The long-awaited Agricultural Extension Policy, rolled out yesterday by the Agriculture Ministry, will focus on making up-to-date knowledge and technology accessible to farming communities and increase efficiency and productivity in the sector.
The policy will be implemented by an advisory committee, with commune- and provincial-level offices communicating technical know-how and supplying raw materials to farmers, said Mak Soeun, director of the Department of Agricultural Extension.
“One agricultural extension agent will be placed in every commune to coordinate with other agricultural extension agents from the private sector and development partners. They will be the ones who will transfer and provide the right and updated knowledge and technology to everyone involved,” he said.
“The purpose of having this policy is to have a clear roadmap for everyone to follow.”
Soeun said the policy will be implemented using five steps: strengthening of the regulatory framework on agricultural extension; increasing the capacity of officers and agents; incorporating affordable and practical farming techniques; improved information and messaging; and better delivery systems for this information.
At least 2,000 additional agricultural-extension specialists will be needed to fill the gaps in human capital. Currently, there are only 70 agricultural-extension officers at the national level and less than 1,000 at the provincial level, Soeun said.
The funding will come from the government, donor organisations, private sector and fees from services on big farms. The policy also puts in place monitoring and evaluation systems, which will be implemented by local authorities and provincial departments of agriculture.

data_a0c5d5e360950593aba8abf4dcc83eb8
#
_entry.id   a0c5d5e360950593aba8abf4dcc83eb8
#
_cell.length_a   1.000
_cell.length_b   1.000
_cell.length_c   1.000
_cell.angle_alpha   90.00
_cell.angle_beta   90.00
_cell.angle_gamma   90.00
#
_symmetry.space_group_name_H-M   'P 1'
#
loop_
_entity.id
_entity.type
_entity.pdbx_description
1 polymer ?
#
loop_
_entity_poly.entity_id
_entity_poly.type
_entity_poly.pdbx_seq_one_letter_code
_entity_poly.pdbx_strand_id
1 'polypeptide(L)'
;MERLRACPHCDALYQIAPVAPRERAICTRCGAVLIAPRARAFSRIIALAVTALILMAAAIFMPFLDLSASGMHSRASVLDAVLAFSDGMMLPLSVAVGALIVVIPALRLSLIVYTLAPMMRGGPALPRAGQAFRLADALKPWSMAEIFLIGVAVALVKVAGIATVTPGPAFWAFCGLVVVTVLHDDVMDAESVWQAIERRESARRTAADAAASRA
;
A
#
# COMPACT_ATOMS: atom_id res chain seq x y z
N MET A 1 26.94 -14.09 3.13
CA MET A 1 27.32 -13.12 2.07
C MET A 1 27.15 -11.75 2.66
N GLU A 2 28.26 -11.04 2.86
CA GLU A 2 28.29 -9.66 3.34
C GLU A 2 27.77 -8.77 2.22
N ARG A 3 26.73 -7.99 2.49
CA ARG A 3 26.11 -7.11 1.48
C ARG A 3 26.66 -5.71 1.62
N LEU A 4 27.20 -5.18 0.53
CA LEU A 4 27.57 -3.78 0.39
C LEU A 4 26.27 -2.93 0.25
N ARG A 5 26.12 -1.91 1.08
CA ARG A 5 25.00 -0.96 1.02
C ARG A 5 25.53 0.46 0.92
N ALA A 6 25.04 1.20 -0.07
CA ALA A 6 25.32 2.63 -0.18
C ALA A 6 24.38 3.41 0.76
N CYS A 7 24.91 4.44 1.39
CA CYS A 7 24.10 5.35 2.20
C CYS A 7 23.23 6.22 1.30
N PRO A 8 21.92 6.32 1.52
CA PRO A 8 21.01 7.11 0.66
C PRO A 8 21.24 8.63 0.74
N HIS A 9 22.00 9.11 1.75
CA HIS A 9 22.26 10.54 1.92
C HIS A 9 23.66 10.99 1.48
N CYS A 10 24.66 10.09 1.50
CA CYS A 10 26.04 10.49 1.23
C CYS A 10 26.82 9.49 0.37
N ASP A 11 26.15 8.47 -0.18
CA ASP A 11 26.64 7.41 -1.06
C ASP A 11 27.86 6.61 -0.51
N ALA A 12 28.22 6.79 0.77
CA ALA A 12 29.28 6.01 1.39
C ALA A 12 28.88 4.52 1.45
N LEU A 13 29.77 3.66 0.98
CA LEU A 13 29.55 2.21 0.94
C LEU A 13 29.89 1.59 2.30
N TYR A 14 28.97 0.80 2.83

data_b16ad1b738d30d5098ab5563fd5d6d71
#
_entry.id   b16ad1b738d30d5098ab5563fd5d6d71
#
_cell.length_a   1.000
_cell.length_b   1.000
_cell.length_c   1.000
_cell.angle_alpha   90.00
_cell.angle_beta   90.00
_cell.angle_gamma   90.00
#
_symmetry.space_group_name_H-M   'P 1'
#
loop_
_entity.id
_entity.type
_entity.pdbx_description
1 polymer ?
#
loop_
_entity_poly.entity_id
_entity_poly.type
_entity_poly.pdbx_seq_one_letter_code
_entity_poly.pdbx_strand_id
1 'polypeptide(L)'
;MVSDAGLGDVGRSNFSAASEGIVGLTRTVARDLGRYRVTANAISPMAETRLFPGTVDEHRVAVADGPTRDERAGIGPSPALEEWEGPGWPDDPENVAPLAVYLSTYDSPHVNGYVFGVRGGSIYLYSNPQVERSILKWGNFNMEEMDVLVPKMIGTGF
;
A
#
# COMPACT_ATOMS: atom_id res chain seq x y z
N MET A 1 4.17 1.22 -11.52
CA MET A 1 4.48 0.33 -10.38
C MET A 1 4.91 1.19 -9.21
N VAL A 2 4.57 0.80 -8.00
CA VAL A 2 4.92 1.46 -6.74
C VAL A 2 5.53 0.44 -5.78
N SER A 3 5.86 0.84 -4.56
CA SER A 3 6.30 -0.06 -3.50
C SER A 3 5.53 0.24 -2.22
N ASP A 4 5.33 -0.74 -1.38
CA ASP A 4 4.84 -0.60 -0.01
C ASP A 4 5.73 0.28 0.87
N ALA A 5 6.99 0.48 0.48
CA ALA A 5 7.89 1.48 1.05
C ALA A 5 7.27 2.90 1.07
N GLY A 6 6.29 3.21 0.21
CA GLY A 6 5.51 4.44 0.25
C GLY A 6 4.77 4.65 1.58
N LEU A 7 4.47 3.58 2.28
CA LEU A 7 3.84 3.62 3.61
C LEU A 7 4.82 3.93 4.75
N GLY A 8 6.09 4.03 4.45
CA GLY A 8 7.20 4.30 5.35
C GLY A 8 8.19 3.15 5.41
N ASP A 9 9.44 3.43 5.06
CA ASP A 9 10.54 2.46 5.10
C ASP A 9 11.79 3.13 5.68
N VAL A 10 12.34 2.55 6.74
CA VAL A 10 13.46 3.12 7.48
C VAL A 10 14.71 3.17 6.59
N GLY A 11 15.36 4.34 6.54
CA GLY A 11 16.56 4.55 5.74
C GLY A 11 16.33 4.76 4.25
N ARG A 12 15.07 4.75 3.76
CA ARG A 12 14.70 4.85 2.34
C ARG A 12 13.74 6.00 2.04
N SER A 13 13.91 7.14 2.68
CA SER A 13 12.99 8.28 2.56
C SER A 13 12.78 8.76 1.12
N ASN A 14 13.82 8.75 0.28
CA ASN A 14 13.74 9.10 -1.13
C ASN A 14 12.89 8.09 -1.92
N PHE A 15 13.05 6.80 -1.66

Prior to the release of the new policy, the ministry used agricultural research dating back to 1998 and guidelines first established in 2000, both of which lacked proper mechanisms, regulations and tools to facilitate agricultural services.
Sean Callahan, acting mission director at USAID Cambodia, said apart from a lack of coordination in services and inadequate funding, poor communication between farmers and extension agents needed to be addressed.
“Smallholder farmers do not have access to appropriate technologies. The crucial link between farmers and markets or the connection between agricultural research and farmers are weak,” Callahan said.
He added that training sessions with the use of technology would help farmers make effective use of new seed varieties, fertilisers and pesticides.
“It provides farmers with the knowledge and information that they need to increase their yields,” he added.
Chan Sophal, director for the Centre for Policy Studies, said success of the new policy will hinge on the effectiveness of the services provided and funding that can be collected.
“This is Cambodia’s first agricultural-extension policy and is expected to improve farmers’ access to improved technologies and raise their productivity. In addition, the policy will hopefully enhance the quality and efficiency of government and non-government extension services.”